The Energy Technologies Institute (ETI), a public-private partnership between global energy and engineering companies and the UK Government, has started a £1.8 million ($2.49 million) project to assist financiers to understand and confidently quantify the benefits in investing in fuel efficient technologies for existing and future marine vessels.
The Vessel Technology Assessment System (VTAS) project will develop a practical approach to predict the benefit of a range of carbon abatement/fuel efficiency technologies on marine vessels over real-world usage cycles.
It will develop an assessment system which will consider retrofitting of technologies to existing vessels, as well as new build vessels.
"Maritime transport emits around 1,000 million tonnes of CO2 annually and is responsible for about 3% of global greenhouse gas emissions," says David Butler, project manager at ETI.
"Furthermore, the International Maritime Organisation states that emissions could rise by 50 to 250% by 2050 compared to 2011 levels.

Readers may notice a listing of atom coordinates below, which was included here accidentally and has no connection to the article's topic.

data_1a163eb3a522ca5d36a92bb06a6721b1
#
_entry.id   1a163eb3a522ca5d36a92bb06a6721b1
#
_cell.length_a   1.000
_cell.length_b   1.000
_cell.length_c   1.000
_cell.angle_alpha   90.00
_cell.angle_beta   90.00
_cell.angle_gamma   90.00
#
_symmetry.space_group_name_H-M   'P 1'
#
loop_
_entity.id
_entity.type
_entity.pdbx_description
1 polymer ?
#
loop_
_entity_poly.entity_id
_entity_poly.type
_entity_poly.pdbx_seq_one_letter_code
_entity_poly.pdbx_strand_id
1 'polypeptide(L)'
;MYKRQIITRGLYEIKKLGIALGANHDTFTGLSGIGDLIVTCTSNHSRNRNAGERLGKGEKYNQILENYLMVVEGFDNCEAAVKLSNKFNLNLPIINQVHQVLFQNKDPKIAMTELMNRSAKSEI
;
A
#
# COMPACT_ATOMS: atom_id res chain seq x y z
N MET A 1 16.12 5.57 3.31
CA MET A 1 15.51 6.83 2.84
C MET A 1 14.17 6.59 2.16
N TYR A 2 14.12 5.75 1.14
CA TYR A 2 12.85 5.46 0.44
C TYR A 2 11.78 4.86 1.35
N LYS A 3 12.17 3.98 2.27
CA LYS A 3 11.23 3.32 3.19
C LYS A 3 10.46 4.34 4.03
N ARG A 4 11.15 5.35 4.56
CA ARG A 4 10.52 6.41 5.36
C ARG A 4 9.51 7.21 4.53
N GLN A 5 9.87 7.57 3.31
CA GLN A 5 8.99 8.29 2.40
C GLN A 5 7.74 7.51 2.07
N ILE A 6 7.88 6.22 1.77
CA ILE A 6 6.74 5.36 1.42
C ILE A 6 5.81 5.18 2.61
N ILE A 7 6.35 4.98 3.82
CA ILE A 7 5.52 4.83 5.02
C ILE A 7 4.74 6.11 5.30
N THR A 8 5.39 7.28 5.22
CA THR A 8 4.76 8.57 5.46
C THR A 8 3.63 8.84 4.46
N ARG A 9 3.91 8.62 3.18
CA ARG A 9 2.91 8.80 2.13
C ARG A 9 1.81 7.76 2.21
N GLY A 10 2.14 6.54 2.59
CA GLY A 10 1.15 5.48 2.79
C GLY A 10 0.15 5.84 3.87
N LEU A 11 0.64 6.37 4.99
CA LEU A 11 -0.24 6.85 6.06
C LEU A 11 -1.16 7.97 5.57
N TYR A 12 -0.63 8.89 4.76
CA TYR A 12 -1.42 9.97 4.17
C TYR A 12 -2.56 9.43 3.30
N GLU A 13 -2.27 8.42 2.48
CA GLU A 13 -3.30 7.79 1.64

"Therefore, the efficient use of fuel through the implementation of energy saving devices (ESDs) will be critical to the future affordability, security and sustainability of maritime transport.
"We hope that this project will help to tackle the market barriers that currently exist which limit the uptake of cost-effective fuel efficiency technologies.
"Combing this project with our current £10m portfolio of demonstrations in the areas of flettner rotor sails, high efficiency propulsion systems and new waste heat recovery technology, will help us reach our target of a 30% improvement in fuel efficiency for marine vessels."
The project is being led by maritime engineering, science and technology consultancy firm BMT Group in partnership with engineering, consulting and construction firm Black & Veatch.
The output from the project will also be made available at www.fuelefficientshipping.com
Published: 12 February, 2018
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